Exchange Rate in Kenya
Kenya - Exchange Rate
Kenyan shilling soars to 33-month high against the U.S. dollar
The Kenyan shilling (KES) shot up in value against the U.S. dollar amid renewed political stability, which has led to a resurgence in strong capital inflows. On 20 April, the shilling closed the day at 100.1 KES per USD, which represented a 0.7% appreciation over the same day of the previous month and marked the highest value since July 2015. As of that date, the shilling had gained 2.6% of its value year-to-date and had risen 2.8% compared to the same day last year.
A return to political stability following a drawn-out election saga set in motion by last year’s disputed election, along with the end of a crippling drought, has spurred upbeat economic data and improved sentiment, leading in turn to a greater inflow of capital and propelling the shilling up. The pact signed in February between President Uhuru Kenyatta and election runner-up Raila Odinga seems to be helping improve the marred business climate and reassuring investors. Furthermore, the government’s commitment to modify or even entirely scrap the cap on commercial bank lending rates introduced in 2016, which has led to private credit growth tumbling to all-time lows and stymied credit to small- and medium-sized enterprises, is also pushing the growth outlook to the upside, strengthening confidence among investors.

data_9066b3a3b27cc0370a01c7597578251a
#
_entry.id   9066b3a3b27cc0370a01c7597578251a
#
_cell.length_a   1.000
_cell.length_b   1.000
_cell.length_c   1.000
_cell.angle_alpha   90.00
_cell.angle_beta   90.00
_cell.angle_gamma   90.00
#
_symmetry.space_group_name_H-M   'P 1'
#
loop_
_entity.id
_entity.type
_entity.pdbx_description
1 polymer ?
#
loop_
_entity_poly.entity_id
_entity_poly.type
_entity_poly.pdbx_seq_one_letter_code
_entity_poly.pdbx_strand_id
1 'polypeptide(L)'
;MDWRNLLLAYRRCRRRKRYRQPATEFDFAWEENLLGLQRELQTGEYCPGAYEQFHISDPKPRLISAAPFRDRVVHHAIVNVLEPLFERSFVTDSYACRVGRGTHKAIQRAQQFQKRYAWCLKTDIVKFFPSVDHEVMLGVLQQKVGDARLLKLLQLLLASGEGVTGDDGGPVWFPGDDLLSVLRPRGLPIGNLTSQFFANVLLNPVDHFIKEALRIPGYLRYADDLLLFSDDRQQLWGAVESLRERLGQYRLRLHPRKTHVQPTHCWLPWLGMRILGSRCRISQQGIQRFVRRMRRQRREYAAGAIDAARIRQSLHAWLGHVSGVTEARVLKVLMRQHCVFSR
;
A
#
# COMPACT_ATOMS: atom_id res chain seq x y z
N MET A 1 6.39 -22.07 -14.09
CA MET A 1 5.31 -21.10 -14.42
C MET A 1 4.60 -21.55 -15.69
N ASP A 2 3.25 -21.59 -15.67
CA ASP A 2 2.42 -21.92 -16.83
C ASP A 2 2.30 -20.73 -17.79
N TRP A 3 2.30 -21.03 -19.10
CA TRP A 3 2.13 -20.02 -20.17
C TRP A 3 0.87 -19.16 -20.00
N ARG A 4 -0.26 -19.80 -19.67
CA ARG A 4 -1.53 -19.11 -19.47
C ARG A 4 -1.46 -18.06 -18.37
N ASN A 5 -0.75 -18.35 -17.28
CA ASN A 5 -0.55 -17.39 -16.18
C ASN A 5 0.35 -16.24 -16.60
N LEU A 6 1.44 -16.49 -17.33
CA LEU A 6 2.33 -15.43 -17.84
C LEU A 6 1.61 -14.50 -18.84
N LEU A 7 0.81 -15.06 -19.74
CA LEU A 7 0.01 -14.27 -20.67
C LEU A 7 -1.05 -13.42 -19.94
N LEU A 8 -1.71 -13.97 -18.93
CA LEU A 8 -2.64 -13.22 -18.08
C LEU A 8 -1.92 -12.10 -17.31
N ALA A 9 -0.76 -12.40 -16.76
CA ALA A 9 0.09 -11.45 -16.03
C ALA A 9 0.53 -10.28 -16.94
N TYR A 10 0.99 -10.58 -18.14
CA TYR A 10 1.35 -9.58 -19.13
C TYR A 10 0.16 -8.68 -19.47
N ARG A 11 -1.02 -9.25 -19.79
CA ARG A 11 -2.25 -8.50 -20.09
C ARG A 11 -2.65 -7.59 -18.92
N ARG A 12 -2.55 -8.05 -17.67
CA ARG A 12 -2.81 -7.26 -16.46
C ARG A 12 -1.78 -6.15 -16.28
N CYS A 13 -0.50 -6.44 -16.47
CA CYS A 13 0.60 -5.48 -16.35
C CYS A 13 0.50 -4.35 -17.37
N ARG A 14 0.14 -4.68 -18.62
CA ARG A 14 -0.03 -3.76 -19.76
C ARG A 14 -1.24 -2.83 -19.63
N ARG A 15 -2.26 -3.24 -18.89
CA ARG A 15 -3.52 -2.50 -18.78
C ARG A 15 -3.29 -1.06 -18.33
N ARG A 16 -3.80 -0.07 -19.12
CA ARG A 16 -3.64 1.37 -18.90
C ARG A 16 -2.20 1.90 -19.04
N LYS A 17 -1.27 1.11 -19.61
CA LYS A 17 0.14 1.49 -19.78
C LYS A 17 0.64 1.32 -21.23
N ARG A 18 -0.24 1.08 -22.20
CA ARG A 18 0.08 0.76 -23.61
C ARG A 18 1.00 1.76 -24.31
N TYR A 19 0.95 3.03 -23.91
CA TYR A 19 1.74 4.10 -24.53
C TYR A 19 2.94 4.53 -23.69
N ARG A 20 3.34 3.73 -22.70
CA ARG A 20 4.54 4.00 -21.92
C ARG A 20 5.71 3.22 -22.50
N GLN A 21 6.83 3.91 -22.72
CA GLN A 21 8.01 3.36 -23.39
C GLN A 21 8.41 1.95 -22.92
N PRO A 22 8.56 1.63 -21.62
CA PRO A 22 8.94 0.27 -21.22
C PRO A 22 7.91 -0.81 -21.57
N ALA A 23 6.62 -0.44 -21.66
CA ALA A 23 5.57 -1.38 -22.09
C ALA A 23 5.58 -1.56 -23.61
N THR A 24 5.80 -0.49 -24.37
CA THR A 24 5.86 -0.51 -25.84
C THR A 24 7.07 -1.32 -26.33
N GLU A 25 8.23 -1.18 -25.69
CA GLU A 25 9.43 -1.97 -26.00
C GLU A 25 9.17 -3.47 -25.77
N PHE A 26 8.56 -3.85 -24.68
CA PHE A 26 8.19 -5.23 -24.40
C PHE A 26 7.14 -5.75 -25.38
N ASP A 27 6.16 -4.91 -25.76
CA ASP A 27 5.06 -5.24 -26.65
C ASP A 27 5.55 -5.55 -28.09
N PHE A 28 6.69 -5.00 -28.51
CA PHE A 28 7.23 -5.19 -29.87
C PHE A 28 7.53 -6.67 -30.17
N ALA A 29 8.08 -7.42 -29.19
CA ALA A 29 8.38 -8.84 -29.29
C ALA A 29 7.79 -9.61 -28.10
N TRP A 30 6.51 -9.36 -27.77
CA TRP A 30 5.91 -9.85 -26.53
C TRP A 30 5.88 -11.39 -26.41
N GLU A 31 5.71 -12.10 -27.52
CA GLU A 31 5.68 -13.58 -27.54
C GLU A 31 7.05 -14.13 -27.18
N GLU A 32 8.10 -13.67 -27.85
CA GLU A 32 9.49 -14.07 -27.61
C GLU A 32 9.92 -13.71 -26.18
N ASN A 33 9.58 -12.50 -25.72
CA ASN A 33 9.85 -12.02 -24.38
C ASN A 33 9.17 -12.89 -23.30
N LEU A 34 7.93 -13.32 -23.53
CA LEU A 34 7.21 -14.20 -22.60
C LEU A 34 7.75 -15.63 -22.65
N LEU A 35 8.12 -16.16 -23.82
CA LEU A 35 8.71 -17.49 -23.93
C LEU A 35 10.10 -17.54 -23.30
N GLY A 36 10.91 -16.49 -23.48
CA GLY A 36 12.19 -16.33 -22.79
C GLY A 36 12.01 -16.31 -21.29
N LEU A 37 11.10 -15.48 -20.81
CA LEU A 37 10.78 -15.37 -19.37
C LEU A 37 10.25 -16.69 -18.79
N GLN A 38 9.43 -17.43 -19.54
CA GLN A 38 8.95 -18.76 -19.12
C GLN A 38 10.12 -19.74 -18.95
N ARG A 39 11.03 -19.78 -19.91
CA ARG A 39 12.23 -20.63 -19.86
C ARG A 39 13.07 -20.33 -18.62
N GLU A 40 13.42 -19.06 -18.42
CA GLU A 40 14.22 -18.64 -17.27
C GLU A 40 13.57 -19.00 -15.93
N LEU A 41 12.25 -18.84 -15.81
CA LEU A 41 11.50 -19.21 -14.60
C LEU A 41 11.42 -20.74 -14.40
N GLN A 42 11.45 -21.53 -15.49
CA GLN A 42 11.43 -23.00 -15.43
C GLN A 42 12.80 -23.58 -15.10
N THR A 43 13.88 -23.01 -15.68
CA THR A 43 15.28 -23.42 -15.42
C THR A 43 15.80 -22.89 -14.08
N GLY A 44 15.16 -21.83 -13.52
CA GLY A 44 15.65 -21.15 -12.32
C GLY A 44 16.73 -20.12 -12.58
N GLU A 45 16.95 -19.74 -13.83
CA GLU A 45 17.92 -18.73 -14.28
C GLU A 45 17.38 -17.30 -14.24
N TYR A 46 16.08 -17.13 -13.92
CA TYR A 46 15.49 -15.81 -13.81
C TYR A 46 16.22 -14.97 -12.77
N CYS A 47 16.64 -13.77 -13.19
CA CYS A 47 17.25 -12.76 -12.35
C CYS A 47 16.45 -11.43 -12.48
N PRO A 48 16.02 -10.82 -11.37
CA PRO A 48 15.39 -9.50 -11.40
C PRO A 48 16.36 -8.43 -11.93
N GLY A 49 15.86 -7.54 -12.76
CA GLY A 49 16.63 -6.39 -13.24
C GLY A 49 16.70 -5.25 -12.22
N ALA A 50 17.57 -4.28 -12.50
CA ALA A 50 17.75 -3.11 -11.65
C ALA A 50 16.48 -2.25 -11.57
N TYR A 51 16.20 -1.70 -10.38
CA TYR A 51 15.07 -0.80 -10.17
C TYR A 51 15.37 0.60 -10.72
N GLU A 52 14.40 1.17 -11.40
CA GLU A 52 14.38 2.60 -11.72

Our panel expects the real to end 2018 at 106.1 KES per USD. In 2019, panelists believe the real will depreciate to 109.3 KES per USD.
Kenya - Exchange Rate Data
|Exchange Rate (vs USD)||86.45||90.55||102.3||102.5||103.2|
5 years of economic forecasts for more than 30 economic indicators.
Kenya Exchange Rate Chart
Source: Thomson Reuters
|Bond Yield||12.15||0.0 %||May 13|
|Exchange Rate||101.1||0.05 %||May 13|
|Stock Market||0.1||0.0 %||May 10|
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Kenya: Business conditions in the Kenyan private sector worsen for the first time since November 2017
May 6, 2019
Business conditions in the Kenyan private sector deteriorated for the first time in one-and-a-half years in April, reflected by a drop in the Purchasing Managers’ Index (PMI)—produced by IHS Markit and Stanbic Bank—below the critical 50-point threshold separating expansion from contraction.
April 30, 2019
Consumer prices climbed markedly over the previous month in April, rising 3.51% month-on-month.
April 25, 2019
Economic growth climbed to 6.3% in 2018, well above 2017’s 4.9% expansion and marking the fastest acceleration in eight years.
April 3, 2019
Activity in the Kenyan private sector grew at a slightly weaker pace in March, reflected by a fall in the Purchasing Managers’ Index (PMI), produced by IHS Markit and Stanbic Bank, from 51.2 in February to 51.0 in March—the lowest print since November 2017.
March 29, 2019
Consumer prices rose 1.60% over the previous month in March, following a 0.82% month-on-month increase in February.